The recent rash of high profile Christians deconstructing their faith and/or walking away entirely is heartbreaking to watch. Whether a worship leader at a mega church, a career CCM singer songwriter, an author who had a profound impact on impressionable minds, or the lead singer of a band aimed at the “safe for the whole family” crowd; it’s unsettling to watch this trend seemingly accelerate. Chances are it’s been happening for years but the more recent rise of social media platforms has turned up the volume and wider awareness on issues once unnoticed and muted. Some of that is due to the modern oxymoron of “Christian celebrity.” Regardless, I’ve been following these “defections” with a high level of interest, empathy, anger, and sadness. As I examine the words of those walking away I see a few common threads I’d like to point out then address.

I’m interested because many of these artists have been, and continue to be important to me as part of coming into my own in adulthood, faith, and life. They’ve provided the soundtrack for so many of my life’s biggest moments. I have empathy for many of their stories because some of the same painful questions they are asking and grasping for answers to, I have also been processing/processed. Though far from being alone and isolated, I am grateful for a rooted community to do this in. I’m angry and sad because I see and hear other supposed brothers & sisters in Christ ripping them to shreds and putting words in their mouths. These keyboard warriors are mocking, defaming, name calling, and passing judgment with a gavel they have not been given on these fellow image bearers of Christ. And for what? Clicks, likes, attention, and monetary gain?! A reminder to us all, “you don’t always have to have an opinion on everything/everyone” and “you don’t always have to press send.” I need this reminder often.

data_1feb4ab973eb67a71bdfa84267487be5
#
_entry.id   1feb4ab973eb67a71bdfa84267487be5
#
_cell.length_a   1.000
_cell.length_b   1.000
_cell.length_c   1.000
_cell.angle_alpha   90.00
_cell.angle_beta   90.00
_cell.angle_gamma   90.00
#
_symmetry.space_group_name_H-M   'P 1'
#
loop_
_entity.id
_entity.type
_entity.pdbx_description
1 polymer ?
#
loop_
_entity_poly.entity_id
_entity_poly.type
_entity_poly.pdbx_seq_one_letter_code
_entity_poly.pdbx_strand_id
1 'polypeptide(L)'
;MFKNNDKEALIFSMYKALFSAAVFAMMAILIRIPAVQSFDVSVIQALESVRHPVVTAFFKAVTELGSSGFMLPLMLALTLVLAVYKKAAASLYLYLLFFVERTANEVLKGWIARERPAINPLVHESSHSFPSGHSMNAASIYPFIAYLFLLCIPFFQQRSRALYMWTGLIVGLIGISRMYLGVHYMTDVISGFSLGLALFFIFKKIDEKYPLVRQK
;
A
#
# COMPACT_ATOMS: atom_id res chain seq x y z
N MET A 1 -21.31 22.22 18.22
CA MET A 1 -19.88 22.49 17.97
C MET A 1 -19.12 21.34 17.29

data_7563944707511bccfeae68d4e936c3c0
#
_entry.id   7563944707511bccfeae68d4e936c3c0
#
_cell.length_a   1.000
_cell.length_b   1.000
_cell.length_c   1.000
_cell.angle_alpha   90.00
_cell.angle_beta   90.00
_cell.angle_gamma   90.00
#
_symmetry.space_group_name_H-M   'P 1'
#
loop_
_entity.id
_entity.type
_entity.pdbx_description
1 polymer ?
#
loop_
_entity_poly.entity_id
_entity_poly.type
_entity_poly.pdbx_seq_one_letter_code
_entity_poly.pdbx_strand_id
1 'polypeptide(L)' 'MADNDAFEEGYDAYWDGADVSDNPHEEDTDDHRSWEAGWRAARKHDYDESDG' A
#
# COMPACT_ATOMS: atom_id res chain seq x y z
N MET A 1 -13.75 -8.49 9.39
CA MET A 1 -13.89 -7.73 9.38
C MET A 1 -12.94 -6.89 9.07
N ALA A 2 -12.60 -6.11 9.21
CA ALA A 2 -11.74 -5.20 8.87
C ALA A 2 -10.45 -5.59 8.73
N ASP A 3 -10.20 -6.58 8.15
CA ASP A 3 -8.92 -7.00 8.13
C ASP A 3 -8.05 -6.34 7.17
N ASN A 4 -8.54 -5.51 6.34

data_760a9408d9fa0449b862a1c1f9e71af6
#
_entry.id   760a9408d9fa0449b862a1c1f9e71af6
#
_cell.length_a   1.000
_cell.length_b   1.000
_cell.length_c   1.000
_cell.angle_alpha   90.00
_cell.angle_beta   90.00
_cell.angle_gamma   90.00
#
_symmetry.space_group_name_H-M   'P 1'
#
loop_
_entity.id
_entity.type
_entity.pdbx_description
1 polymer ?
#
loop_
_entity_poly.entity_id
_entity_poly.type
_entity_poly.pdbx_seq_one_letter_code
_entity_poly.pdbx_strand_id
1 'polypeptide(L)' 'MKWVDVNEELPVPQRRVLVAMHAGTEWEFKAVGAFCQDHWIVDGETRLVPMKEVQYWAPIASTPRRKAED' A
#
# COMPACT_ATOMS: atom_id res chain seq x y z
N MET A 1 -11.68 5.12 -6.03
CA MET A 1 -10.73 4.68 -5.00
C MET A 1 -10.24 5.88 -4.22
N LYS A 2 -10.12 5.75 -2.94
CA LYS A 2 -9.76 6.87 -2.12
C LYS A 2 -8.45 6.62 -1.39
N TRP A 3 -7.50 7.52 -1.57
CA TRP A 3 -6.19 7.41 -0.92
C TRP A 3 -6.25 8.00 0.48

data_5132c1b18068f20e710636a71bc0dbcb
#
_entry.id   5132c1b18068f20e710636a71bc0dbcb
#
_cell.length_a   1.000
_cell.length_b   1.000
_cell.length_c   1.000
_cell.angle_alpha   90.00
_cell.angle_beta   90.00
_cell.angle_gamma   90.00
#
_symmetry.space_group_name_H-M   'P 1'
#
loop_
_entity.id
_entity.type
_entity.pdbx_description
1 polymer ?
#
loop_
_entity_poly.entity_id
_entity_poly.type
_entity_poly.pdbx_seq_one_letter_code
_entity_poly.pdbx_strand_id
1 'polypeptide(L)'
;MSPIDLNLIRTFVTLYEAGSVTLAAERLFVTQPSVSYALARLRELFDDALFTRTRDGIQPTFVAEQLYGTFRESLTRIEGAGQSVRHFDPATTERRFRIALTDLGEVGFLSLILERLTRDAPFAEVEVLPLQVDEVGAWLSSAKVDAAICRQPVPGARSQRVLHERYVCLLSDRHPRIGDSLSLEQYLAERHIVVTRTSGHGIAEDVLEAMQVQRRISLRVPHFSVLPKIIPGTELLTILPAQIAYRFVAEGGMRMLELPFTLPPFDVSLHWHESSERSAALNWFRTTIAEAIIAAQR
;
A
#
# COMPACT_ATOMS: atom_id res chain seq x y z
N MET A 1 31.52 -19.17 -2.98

We are shooting our wounded and it has to stop. We must take off our whistles, lay down our guns in favor of disciplined prayer and loving/continual engagement. I’m also sad for those who are deconstructing. It’s a misunderstood word by a vast majority and it’s a buzzword that I wish would die. Most often, a person claiming “deconstruction” is doing a biblical thing and sifting the good and the bad of religion. It’s the broken systems and bad theology that needs to go, and in an attempt to grow closer to Jesus (the heart of the Father in the flesh) much of it should be left behind on the dung heap. It’s not Jesus that so many are trying to leave behind, but toxic followers who have misapplied scripture and don’t reflect the heart of God in their lifestyle. It is lunacy to think we’ll ever win back those hurt by the church, confused by their own deceitful hearts (aren’t we all?) and those acting out by passing judgement and slinging arrows.

We are all to be continually working out our fear and salvation with trembling. (Phil. 2:12) there are manmade traditions, misreading/misinterpretations of the Bible, and many things that are straw which need to be burned away. So rather than the friendly fire of shooting our wounded, can we allow our loving Father to hold our faith, traditions, interpretations, and theology in His friendly fire to burn away what isn’t Kingdom?

A few more things if you’re still with me…

1. We have an idolatry problem.

Why do we keep aiming our cup at the wrong people?

The entertainment industry is made up of people just like you and me from all walks of life, levels of education, experience, successes and failures. The trouble with Christian music from its very inception was it unfairly blurred the lines of entertainment and discipleship. It may be a point of contention but no less true that Christianity and celebrity are not a compatible match made in Heaven, Christian Mingle or anywhere else for that matter. The common denominator comes from both angles.